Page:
Noel Coward Theatre, London until 8 September 2018
This is as violent as anything I’ve seen on the stage. And I’m including in this survey that Titus Andronicus at the Globe which saw half a GCSE class collapse before the interval. And by ‘violent’ I don’t just mean execution by handgun at close range, I mean the subsequent vivid red splatter which streaks up the wall, the cat ‘brained’ at short distance with a handgun, a man’s face being rubbed in the corpse, and the nonchalant request of a torturer for a cheese grater and something to muffle the screams. Each one is punctured with a top-notch gag.
Martin McDonagh’s play can be summed up thus; an INLA (the IRA wouldn’t have him) paramilitary comes back to his home of Inishmore because he gets wind that his cat is ill. ‘Wee Thomas’, his only friend in the world, is, in fact, dead and when Mad Padraic finally arrives and realises he died, many others follow suit. For all the wistful nonsense literature we’ve had to endure about this part of the world, this is a firm sharp slap around the face.
McDonagh wanted to write a play, he says, that would make the IRA want to kill him. I can only imagine what impact the play would have had in 2001 when it was finally first staged. It’s a ferocious satire on the terrorist mindset. Blinding people, murdering them, pulling their toes out is fair game but leave the cat alone.
But it’s the sparky bickering and distracted conversation which really sets this play alive. Who said what, is this the right cat, should you feed it Frosties? Lines shouted at the peak of panic like “do you want a happy cat or a free Ireland?” Also is there a better accent for the word “knickers” than Northern Irish (try it). Michael Grandage orchestrates this brilliantly. The Irish accents (perfect to my Nottinghamshire ear), the gags, the thumps all bounce along perfectly, and you feel every jab and shot.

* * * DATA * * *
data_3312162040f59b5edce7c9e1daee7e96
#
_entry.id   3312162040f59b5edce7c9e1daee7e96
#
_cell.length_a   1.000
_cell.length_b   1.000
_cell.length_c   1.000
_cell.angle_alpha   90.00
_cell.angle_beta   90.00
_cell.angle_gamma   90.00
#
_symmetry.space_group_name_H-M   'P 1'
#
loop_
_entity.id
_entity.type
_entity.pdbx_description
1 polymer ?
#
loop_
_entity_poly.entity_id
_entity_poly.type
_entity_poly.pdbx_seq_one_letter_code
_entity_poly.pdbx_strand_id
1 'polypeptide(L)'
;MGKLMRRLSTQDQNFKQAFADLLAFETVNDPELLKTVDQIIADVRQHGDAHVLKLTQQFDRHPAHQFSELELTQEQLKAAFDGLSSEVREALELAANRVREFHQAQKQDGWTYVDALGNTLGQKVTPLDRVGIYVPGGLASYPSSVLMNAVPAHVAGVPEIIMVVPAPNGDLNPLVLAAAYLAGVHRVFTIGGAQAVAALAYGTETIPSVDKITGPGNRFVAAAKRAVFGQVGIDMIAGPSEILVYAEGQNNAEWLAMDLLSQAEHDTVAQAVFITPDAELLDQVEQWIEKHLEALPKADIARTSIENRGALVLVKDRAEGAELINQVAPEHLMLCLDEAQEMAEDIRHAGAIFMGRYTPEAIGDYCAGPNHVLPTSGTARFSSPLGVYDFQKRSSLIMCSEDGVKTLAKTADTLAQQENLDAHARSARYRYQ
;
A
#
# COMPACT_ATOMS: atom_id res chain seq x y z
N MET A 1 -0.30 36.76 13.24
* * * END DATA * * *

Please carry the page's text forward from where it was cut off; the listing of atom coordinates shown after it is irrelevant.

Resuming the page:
Aidan Turner (Poldark sans sythe) is Mad Padraic. At first I thought well he’s the straight man so easy peasy but as the absurdity ratchets up his perfect comic timing is what keeps things ticking. The dufus duo of old man Donny (Denis Conway ) and young man Davey (Chris Walley) works beautifully as they natter endlessly as the carnage unfolds around them. Charlie Murphy as the young, aspiring paramilitary is eerily dead behind the eyes. Just like the Childish Gambino video for This is America which swept round the internet like wildfire (Google it) this has a spookily unfeeling quality. The gags have us all roaring but when someone with a blank expression “brains” someone with two handguns 2 feet from their head, 900 gobs took a sharp intake of breath. It lampoons terrorism but also gives you a flavour of the giddy mindless emptiness of it.
A funnier, more chilling, more satisfying comedy you will not find.
Until 8th September